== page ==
Press Releases

Great American Outdoors Act Will Benefit Birds, People, and Parks across Alaska

With approval from Congress, the Great American Outdoors Act goes to the President to sign.

Cranes are omnivorous and their diet varies depending on the season and their location.
Sandhill Cranes. Photo: Larry Lynch.

ALASKA (July 22, 2020) – “From Tanana Lake to Kodiak, Denali, and the Tongass, all of Alaska will benefit from the passage of this legislation,” said Natalie Dawson, vice president and executive director at Audubon Alaska. “Permanently funding the Land and Water Conservation Fund means better parks, more jobs, and protection of wildlife like Sandhill Cranes in the Kenai National Wildlife Refuge and brown bears in Katmai National Park. Thank you Representative Young, as well as Senators Murkowski and Sullivan for supporting this important bill.

In a bipartisan vote today, the House of Representative passed the Great American Outdoors Act (S. 3422), providing permanent, mandatory funding for the Land and Water Conservation Fund (LWCF) at the authorized amount of $900 million annually at no additional cost to taxpayers. The program will help national parks, local parks, public lands, and athletic fields in every county across the country. The bill was passed by the Senate in June in a 73-25 vote and will move to President Trump next, who has indicated his support. 

“There couldn’t be a more important time than now to improve parks, protect birds and wildlife, and create jobs in every state across the country,” said Sarah Greenberger, senior vice president for conservation policy at National Audubon Society. “By providing full and permanent funding for the 50-year-old Land and Water Conservation Fund, we will fully realize the law’s intent to conserve natural landscapes, enhance recreation, and protect wildlife while creating jobs and driving investment in local communities.” 

The bill also creates a new fund ($1.9 billion annually for five years) to address deferred maintenance projects at the National Park Service, Forest Service, U.S. Fish and Wildlife Service, Bureau of Land Management, and Bureau of Indian Education schools. These public lands and spaces provide critical bird habitat, protect endangered species, support the capture of carbon emissions, and connect people with birds across the country, but have struggled to keep up with repairs for buildings and infrastructure even as visitation has increased.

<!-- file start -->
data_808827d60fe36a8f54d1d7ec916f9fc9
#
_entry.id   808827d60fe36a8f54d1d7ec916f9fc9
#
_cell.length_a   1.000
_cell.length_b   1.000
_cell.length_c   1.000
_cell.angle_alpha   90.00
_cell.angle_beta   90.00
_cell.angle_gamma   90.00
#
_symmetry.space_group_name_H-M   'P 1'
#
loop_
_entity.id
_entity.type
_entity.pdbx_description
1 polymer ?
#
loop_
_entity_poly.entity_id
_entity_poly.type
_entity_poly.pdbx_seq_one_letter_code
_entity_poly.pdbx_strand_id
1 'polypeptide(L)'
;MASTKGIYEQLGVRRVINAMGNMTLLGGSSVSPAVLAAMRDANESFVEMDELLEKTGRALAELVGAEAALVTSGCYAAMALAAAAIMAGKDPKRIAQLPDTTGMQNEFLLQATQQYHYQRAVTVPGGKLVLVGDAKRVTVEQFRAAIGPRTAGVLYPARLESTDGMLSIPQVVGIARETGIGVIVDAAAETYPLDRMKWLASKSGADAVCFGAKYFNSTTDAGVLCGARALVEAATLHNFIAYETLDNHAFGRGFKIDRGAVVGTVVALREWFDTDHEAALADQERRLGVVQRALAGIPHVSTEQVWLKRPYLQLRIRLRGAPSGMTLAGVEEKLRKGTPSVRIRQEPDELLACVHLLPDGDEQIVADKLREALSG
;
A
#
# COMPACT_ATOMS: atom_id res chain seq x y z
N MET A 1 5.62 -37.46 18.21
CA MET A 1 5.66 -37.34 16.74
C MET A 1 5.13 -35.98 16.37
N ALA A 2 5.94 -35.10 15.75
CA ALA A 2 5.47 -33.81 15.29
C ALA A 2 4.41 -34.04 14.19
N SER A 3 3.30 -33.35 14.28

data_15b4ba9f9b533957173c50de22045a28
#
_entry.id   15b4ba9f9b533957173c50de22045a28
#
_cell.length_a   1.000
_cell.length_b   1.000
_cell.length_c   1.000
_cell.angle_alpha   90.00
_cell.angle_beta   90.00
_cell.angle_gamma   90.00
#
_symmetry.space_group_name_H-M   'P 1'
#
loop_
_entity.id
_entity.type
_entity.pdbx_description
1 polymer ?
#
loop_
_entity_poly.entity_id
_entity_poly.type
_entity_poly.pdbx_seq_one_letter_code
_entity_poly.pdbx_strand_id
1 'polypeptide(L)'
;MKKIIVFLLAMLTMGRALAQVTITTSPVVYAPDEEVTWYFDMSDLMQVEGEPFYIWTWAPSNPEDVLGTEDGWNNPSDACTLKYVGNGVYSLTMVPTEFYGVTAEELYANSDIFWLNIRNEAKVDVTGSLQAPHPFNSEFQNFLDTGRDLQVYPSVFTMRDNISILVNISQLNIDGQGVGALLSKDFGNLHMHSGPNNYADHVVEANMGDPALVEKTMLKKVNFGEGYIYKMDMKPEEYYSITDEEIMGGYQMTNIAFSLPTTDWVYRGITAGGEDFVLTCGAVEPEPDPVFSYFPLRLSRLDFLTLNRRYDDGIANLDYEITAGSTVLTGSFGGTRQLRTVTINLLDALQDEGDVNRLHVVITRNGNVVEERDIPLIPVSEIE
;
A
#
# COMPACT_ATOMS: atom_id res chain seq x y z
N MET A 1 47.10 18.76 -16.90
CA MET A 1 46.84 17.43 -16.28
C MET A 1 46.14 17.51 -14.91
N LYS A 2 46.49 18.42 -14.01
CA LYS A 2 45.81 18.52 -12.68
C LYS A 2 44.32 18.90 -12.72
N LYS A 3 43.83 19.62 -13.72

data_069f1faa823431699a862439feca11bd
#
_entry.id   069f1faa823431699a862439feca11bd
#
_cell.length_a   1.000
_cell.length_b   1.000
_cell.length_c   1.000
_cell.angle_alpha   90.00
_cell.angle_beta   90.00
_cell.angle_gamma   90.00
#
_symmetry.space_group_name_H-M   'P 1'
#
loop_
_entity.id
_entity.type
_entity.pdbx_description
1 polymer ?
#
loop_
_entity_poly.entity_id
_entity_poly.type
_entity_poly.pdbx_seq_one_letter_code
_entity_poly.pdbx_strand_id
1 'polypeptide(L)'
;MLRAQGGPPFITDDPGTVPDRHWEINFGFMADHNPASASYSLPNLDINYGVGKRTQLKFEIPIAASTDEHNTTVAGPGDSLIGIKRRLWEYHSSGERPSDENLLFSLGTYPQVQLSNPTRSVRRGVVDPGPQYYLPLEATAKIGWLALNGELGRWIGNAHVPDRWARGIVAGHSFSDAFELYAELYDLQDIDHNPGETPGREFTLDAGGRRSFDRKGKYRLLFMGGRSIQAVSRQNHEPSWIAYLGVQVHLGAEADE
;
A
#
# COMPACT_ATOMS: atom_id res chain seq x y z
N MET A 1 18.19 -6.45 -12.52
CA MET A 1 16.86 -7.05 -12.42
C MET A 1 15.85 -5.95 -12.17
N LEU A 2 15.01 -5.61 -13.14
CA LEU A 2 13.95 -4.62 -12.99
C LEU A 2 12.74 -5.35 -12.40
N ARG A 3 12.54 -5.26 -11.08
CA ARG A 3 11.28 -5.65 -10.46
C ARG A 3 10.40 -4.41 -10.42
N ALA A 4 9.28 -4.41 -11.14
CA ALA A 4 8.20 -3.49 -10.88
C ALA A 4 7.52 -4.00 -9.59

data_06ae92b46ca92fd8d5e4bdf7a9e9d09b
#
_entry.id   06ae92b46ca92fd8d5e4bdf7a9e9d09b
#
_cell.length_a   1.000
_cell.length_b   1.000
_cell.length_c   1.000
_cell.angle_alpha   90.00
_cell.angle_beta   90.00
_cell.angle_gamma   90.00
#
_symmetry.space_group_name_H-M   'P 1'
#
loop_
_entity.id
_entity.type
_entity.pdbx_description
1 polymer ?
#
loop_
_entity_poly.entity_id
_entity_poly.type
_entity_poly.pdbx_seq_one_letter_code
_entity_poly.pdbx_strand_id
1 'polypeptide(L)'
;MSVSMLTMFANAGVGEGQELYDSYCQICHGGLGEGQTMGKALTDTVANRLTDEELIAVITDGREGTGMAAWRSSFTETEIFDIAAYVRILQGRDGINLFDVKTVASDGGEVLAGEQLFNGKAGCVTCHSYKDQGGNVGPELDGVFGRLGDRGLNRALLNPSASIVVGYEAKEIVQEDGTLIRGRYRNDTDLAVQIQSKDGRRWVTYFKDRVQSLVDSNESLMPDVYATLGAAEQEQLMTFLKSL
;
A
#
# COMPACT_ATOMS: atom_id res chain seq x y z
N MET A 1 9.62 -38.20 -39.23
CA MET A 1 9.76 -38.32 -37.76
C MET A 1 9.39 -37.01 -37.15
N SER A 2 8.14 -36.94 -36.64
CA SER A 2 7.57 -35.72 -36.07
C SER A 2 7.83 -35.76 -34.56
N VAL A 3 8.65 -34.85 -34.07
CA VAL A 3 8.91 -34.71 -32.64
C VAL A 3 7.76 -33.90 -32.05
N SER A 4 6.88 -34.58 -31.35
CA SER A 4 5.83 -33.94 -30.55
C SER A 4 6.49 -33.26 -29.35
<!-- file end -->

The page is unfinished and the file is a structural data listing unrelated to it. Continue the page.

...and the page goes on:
“This is the kind of bipartisanship the country needs,” said David Yarnold, president and CEO of the National Audubon Society. “Our parks and public lands are sanctuaries for people and birds alike and now we can do more to provide the protection and care they deserve.”


Media Contact: 
Rebecca Sentner, Communications Manager, Audubon Alaska,

About Audubon

The National Audubon Society protects birds and the places they need, today and tomorrow. Audubon works throughout the Americas using science, advocacy, education, and on-the-ground conservation. State programs, nature centers, chapters, and partners give Audubon an unparalleled wingspan that reaches millions of people each year to inform, inspire, and unite diverse communities in conservation action. A nonprofit conservation organization since 1905, Audubon believes in a world in which people and wildlife thrive. Learn more at and on Facebook, Twitter and Instagram @audubonsociety.

Since 1977, Audubon Alaska's mission is to conserve the spectacular natural ecosystems of the state, focusing on birds, other wildlife, and their habitats, for the benefit and enjoyment of current and future generations. Audubon Alaska uses science to identify conservation priorities and support conservation actions and policies, with an emphasis on public lands and waters. Audubon Alaska is a state office of the National Audubon Society. Learn more at 

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